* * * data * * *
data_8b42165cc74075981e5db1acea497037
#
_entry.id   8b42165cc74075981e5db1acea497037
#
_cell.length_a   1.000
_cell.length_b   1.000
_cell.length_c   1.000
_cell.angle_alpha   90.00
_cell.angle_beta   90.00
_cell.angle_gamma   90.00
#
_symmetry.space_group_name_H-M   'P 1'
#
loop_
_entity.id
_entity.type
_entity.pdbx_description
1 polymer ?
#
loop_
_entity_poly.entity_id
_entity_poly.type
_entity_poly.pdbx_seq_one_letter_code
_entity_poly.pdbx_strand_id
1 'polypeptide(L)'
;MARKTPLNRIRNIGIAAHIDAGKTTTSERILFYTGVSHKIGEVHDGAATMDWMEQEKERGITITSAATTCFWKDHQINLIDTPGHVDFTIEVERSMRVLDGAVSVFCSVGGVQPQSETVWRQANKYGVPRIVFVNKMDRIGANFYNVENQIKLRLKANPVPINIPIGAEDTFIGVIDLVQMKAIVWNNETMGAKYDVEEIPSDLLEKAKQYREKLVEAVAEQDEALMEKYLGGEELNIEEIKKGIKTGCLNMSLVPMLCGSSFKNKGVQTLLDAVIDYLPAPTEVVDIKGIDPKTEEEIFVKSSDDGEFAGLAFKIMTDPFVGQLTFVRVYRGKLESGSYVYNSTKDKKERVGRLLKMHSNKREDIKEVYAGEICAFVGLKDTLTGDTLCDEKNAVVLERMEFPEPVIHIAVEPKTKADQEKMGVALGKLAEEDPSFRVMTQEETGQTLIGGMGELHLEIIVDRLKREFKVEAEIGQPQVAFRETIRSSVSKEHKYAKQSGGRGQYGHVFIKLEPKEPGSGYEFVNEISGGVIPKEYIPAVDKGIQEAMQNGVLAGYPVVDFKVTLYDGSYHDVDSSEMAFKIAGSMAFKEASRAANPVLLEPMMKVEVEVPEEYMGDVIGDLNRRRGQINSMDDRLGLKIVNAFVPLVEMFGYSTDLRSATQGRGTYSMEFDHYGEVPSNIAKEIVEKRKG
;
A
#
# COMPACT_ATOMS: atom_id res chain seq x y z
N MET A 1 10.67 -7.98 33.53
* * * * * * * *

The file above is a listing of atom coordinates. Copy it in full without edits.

data_8b42165cc74075981e5db1acea497037
#
_entry.id   8b42165cc74075981e5db1acea497037
#
_cell.length_a   1.000
_cell.length_b   1.000
_cell.length_c   1.000
_cell.angle_alpha   90.00
_cell.angle_beta   90.00
_cell.angle_gamma   90.00
#
_symmetry.space_group_name_H-M   'P 1'
#
loop_
_entity.id
_entity.type
_entity.pdbx_description
1 polymer ?
#
loop_
_entity_poly.entity_id
_entity_poly.type
_entity_poly.pdbx_seq_one_letter_code
_entity_poly.pdbx_strand_id
1 'polypeptide(L)'
;MARKTPLNRIRNIGIAAHIDAGKTTTSERILFYTGVSHKIGEVHDGAATMDWMEQEKERGITITSAATTCFWKDHQINLIDTPGHVDFTIEVERSMRVLDGAVSVFCSVGGVQPQSETVWRQANKYGVPRIVFVNKMDRIGANFYNVENQIKLRLKANPVPINIPIGAEDTFIGVIDLVQMKAIVWNNETMGAKYDVEEIPSDLLEKAKQYREKLVEAVAEQDEALMEKYLGGEELNIEEIKKGIKTGCLNMSLVPMLCGSSFKNKGVQTLLDAVIDYLPAPTEVVDIKGIDPKTEEEIFVKSSDDGEFAGLAFKIMTDPFVGQLTFVRVYRGKLESGSYVYNSTKDKKERVGRLLKMHSNKREDIKEVYAGEICAFVGLKDTLTGDTLCDEKNAVVLERMEFPEPVIHIAVEPKTKADQEKMGVALGKLAEEDPSFRVMTQEETGQTLIGGMGELHLEIIVDRLKREFKVEAEIGQPQVAFRETIRSSVSKEHKYAKQSGGRGQYGHVFIKLEPKEPGSGYEFVNEISGGVIPKEYIPAVDKGIQEAMQNGVLAGYPVVDFKVTLYDGSYHDVDSSEMAFKIAGSMAFKEASRAANPVLLEPMMKVEVEVPEEYMGDVIGDLNRRRGQINSMDDRLGLKIVNAFVPLVEMFGYSTDLRSATQGRGTYSMEFDHYGEVPSNIAKEIVEKRKG
;
A
#
# COMPACT_ATOMS: atom_id res chain seq x y z
N MET A 1 10.67 -7.98 33.53